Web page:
Re: Spam strategy

From: Katharine Thayer ^lt;[email protected]>
Date: 05/12/05-07:49:39 AM Z
Message-id: <>

I'll chime in here and add my 2cents; I agree with Bob and Judy about
this. Last summer after an article I wrote was published in Lenswork, I
got about 50 very nice letters from people about the article, and tried
to answer each of them. That was the first time I'd run into this kind
of filter that gives you a rude e-mail saying you have to jump through
all these hoops to send a letter back to someone; there were five or six
of these in the lot.

Seems to me that such a routine should at least have a feature that
allows the program to automatically register any address that the person
subscribing to the service writes to. So that if someone writes to me,
my address should be recognized in their spam filter.

At any rate, when I clicked on the URL for one of these, I was asked to
fill out a form with my name, address, I don't know what all, and to
write a little essay specifying why I thought my mail was important
enough to be delivered to its destination. I started wondering what
would be a good enough answer.... would "he wrote to me and I wrote
back" be an acceptable answer? I decided it was all too much trouble; I
didn't complete the form and at that point I decided to adopt a general
policy to not bother to write to people who subscribe to these kinds of

Yes, good to "hear your voice" again, Judy.
Katharine Thayer

Judy Seigel wrote:
> On Wed, 11 May 2005, Bob Maxey wrote:
> > I am not a list cop and I do not control anything. Just a comment from yet
> > another person that will not care to read your messages if we are forced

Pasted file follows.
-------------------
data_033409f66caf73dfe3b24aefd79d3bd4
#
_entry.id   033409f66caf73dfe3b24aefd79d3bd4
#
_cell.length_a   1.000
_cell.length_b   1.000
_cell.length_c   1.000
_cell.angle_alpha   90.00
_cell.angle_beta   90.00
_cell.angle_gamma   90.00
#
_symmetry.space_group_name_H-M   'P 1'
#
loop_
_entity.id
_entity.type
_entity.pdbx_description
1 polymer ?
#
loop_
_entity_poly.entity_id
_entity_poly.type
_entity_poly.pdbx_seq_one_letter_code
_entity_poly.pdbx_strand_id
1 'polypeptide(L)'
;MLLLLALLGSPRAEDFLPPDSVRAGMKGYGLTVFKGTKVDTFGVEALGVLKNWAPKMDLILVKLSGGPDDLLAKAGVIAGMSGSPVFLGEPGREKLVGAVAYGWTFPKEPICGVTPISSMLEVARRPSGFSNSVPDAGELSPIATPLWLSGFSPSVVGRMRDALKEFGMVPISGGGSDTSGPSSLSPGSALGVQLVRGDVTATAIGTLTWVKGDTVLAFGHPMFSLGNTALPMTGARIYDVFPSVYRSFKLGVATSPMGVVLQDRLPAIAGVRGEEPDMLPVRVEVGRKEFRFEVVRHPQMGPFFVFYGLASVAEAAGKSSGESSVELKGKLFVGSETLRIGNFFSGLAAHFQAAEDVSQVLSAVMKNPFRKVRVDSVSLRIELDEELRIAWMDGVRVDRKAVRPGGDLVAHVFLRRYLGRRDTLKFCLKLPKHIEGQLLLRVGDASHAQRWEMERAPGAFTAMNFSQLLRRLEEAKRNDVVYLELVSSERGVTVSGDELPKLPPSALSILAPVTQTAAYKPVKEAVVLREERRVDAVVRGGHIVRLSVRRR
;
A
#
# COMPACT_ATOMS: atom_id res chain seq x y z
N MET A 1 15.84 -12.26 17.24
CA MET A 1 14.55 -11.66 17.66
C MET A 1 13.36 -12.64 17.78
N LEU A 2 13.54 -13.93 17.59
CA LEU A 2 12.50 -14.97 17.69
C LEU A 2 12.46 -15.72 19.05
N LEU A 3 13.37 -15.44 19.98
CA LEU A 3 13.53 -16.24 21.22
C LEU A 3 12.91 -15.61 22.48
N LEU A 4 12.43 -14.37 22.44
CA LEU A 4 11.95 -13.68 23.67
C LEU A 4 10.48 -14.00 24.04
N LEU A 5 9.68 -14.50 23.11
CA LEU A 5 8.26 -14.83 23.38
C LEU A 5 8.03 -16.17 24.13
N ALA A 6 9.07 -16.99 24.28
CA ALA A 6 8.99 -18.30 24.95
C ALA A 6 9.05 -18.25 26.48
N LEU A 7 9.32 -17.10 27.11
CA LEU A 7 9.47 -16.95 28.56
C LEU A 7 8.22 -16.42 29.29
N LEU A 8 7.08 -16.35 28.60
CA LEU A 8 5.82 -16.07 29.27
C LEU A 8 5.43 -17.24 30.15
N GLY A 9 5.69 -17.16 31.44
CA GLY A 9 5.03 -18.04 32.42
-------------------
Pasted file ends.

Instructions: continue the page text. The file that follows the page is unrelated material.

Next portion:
> > into jumping through hoops. It is not the way to prevent spam. Simply deal
> > with spam using the "del" key and please do not force us to visit the web to
> > gain approval.
> Absolutely, I agree 200%. What's especially irritating (to me) is getting
> a complicated e-mail of inquiry about Post-Factory, spending 20 minutes of
> my remaining time on earth crafting a custom reply, then having the thing
> bounce back with an "invitation" to go to a longlonglong URL to ask
> *permission* to address the delicate soul who has inquired -- as happened
> again this week.
> I figure if someone sends an inquiry without thinking to "register" the
> relevant address, they may not, after all, be Ideal Reader. Plus, for me
> at least, going to said URL is not just a matter of click click ... I do
> normal e-mail on a terminal emulator & log on in seconds. But an
> "internet" URL (also attachments, and photographs!!!) requires a Remote
> Access connection via dial up -- a relatively extreme production, which I
> avoid so far as possible.
> Subsequent list comments on Maxey's statement above imply that it's
> "either/or," that is, get buried in Spam or put up this kind of filter.
> It is not. There are VERY effective Spam filters, for instance Spam
> Assassin on the Post-Factory server, and another, name forgotten, on the
> Panix server. Both of these are supplied by the ISP with no cost or
> trouble to me. Both are available as a folder that you can sort through at
> your leisure, that is, run down the directory in case there's a name you
> recognize, or forgot to register. I have one of each -- and in the
> Post-Factory server, which I check every 3 or 4 days (usually finding 100
> or so spams) I have NEVER YET, in over a year, found one that was NOT
> spam.
> Why aol can't manage something similar is another mystery of the spheres.
> True, the stray spam does slip through into my regular mail, but so what?
> I used to get 25 to 50 a day. Today when I logged on to Panix (after 3
> days offline) there were 7 spams in my mail queue. I, for one, can deal
> with that.
> Judy
Received on Thu May 12 14:45:37 2005

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